Mayo, one of the Orioles’ fastest-rising prospects, has transformed from power hitter to complete hitter. Now to find out where to play it.
We all know that Mike Elias and his front office don’t prioritize high school player selection. After all, in the most recent draft, Elias & Co. selected just two high school students out of 20 picks. However, when they dip into the high school ranks, they certainly swing for the fences and often knock it out of the park.
The first big high school success story came in the development of Gunnar Henderson from the 42nd pick in the 2019 draft to the No. 1 prospect in all of baseball. Jackson Holliday is the latest to carry the banner for Orioles high school selections. However, perhaps no former prep prospect has seen bigger gains this season than infielder Coby Mayo.
Mayo entered the Orioles’ organization much less heralded than either Holliday or Henderson. A fourth-round pick in the 2020 abbreviated draft, the Orioles clearly saw something early in May that forced them to cancel his commitment to the University of Florida. The O’s paid more than $1 million over the value of the space to get Mayo out of Stoneman Douglas HS, the same high school that produced All-Star Anthony Rizzo.
It’s not hard to find reasons to fall in love with Mayo as a prospect. The infielder tops most opponents at 6’5” and has plenty of power to match that imposing frame. Coming out of high school, MLB.com scouts rated his power tool a 55 on a scale of 20 to 80 and his arm strength a 65. Those explosive tools have only continued to grow as Mayo grows in its structure. His power now scales to 60 while his arm goes up to 70.
To put those numbers in context, here are some fellow prospects who have similar qualifications. Among MLB’s top 100 prospects, none have a higher power rating than Mayo, and the O’s prospect is on par with highly touted prospects like Jackson Chourio, James Wood and Druw Jones. When it comes to arm strength, only three other prospects have an arm rating over 70 and only receiver Henry Davis (former No. 1 overall pick) and outfielder Andy Pages have an arm rating over 70. 70 and a power of 60.
The concern with Mayo coming out of high school was whether he would make enough contact to make use of his prodigious power. After all, young power hitters have a tendency to swing too much instead of focusing on making solid contact, which often leads to low averages and strikeout rates.
The May 2022 season didn’t do much to allay those concerns. Mayo hit .247 in a season split mostly between High-A Aberdeen and Double-A Bowie, also striking out 114 times in 388 AB (29.4% K rate). Sure the extra-base hitters were there, as Mayo produced 19 HRs and 20 doubles, but the 20-year-old still seemed more like a project than someone knocking on the big league door.
Mayo has used the 2023 season to completely change the narrative surrounding him as a prospect. As Jon Meoli detailed in his report on May for the Baltimore Banner, the 21-year-old changed both his focus at the plate and his mindset to become one of the most feared hitters in the minor leagues. Mayo is now driving the ball to all fields, being more selective in the pitches he swings at and in many ways allowing the game to come to him. He’s also paying dividends on the stat sheet, as he was hitting .307 with a 1.026 OPS in Bowie before his call-up to Triple-A Norfolk last week.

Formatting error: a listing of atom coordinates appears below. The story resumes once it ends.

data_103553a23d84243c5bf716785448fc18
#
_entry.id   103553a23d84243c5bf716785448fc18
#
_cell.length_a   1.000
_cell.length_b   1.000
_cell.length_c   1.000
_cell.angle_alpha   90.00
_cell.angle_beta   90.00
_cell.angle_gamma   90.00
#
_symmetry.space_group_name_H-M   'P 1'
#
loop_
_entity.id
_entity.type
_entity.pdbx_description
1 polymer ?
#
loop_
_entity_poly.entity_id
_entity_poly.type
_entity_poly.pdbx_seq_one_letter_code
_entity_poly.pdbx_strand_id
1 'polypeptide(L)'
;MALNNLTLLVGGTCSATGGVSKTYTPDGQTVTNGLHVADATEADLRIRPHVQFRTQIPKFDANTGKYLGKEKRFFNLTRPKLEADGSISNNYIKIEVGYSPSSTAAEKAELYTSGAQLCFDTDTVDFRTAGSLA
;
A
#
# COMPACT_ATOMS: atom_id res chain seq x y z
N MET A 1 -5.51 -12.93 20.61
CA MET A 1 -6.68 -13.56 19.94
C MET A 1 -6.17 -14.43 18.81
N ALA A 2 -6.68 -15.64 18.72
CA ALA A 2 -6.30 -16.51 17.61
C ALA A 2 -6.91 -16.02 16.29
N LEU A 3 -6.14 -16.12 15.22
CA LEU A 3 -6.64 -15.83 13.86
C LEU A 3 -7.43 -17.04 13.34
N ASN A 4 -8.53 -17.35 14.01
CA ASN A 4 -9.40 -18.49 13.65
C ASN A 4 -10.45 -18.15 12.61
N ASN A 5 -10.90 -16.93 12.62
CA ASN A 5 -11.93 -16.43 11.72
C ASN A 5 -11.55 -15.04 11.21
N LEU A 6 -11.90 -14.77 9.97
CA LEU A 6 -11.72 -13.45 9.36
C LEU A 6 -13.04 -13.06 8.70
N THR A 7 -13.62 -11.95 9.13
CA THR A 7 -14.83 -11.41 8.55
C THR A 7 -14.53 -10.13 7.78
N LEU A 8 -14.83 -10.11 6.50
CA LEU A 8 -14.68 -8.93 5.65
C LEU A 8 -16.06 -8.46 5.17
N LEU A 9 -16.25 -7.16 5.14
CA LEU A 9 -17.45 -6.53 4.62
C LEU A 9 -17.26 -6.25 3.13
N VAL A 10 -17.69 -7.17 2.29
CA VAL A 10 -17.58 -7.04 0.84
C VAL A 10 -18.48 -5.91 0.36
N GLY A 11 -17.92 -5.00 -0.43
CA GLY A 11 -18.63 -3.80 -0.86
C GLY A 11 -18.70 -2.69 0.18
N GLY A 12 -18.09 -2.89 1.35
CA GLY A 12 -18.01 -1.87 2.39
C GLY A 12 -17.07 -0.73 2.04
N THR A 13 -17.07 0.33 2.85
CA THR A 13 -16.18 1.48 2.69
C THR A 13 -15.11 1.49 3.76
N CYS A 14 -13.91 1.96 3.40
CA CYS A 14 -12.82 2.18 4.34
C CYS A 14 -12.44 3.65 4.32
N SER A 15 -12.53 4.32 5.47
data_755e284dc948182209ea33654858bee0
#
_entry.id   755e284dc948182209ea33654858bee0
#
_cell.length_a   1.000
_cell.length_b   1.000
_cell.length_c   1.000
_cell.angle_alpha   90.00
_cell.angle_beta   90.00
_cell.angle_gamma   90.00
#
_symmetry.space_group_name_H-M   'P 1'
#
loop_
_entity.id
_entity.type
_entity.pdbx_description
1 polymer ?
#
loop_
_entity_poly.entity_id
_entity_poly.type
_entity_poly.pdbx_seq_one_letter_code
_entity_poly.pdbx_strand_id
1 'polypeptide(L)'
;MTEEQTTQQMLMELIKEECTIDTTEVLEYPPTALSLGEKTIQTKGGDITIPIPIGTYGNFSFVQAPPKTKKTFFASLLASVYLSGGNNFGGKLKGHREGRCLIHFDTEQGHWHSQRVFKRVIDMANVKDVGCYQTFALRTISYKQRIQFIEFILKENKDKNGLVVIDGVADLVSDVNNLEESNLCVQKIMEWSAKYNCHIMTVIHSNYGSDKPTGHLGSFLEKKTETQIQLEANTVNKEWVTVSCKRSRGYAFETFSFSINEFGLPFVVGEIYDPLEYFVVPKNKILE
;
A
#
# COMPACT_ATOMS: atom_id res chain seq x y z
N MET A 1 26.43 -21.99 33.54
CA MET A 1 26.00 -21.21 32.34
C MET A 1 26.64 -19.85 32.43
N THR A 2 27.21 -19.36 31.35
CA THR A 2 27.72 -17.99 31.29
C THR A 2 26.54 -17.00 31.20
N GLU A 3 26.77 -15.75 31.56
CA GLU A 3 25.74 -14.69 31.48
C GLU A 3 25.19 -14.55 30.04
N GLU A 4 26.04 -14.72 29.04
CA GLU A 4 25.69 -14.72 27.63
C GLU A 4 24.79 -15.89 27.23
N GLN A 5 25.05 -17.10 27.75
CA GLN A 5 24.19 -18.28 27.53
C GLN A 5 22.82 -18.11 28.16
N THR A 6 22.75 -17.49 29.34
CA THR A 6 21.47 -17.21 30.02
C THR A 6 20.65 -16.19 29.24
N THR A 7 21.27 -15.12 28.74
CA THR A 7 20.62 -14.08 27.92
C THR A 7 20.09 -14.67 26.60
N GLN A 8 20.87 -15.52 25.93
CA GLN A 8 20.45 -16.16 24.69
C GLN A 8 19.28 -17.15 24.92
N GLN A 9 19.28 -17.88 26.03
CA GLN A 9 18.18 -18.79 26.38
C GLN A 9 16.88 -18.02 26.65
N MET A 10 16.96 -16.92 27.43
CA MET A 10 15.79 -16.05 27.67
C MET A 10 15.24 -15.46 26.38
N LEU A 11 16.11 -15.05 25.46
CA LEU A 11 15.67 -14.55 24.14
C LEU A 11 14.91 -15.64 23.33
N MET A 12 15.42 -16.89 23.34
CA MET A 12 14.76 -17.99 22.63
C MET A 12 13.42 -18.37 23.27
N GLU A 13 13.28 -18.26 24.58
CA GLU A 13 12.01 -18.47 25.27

There’s still a fair amount of swing and miss in Mayo’s game. However, the fact that he has increased his walk rate from 9% last season to nearly 15% this season speaks to the improvement in plate discipline Mayo has shown throughout the season. The fact that Mayo is now poised for a potential major league debut in his age-22 season is a testament to both his work ethic and another shining example of the Orioles’ success with player development.
However, there is a potential problem as to where to place Mayo once he arrives in Baltimore. So far, he has played nearly 95% of his minor league defensive innings at 3B. However, with the hot corner seen as Henderson’s long-term home (especially once the O’s promote Holliday) and Mayo’s classification as an average defenseman, it doesn’t seem like Mayo is much of a major league third baseman.
That probably leaves first base and the corner outfield as their most natural defensive homes. However, both come with their own complications. The outfield, with Cedric Mullins, Austin Hays, Anthony Santander and Colton Cowser already on the MLB roster and Heston Kjerstad on the brink of promotion, is perhaps the deepest position group in the Orioles’ organization. However, if Mayo isn’t going to play third, placing him in right field at Camden Yards and any smaller corner of the road would allow the O’s to make the best use of their elite throwing arm.
As I documented above, first base is the position that appears to be the most up in the air in the future. Mayo’s offensive profile seems like a natural fit for first base and he could make a defensive transition similar to what Vladimir Guerrero Jr. did when the Blue Jays called him up. And yet, putting one of baseball’s best arms in a position where he’ll hardly ever use that arm seems like a waste of one of Mayo’s greatest talents. Ultimately, Mayo may not have a true defensive home, as Brandon Hyde could opt to move him around the diamond just to keep his bat in the lineup.
What’s certain about Mayo, though, is that he possesses the same kind of limitless advantage that made all of Birdland enamored during Henderson’s meteoric rise in the minors. In the original draft profile of MayMLB.com described Mayo as a prospect who just might become the next Austin Riley. Now, the Braves’ All-Star third baseman no longer seems like an unlikely ceiling for Mayo, but rather his MLB double. It’s definitely something we can all get excited about as we patiently await Mayo’s arrival in Baltimore.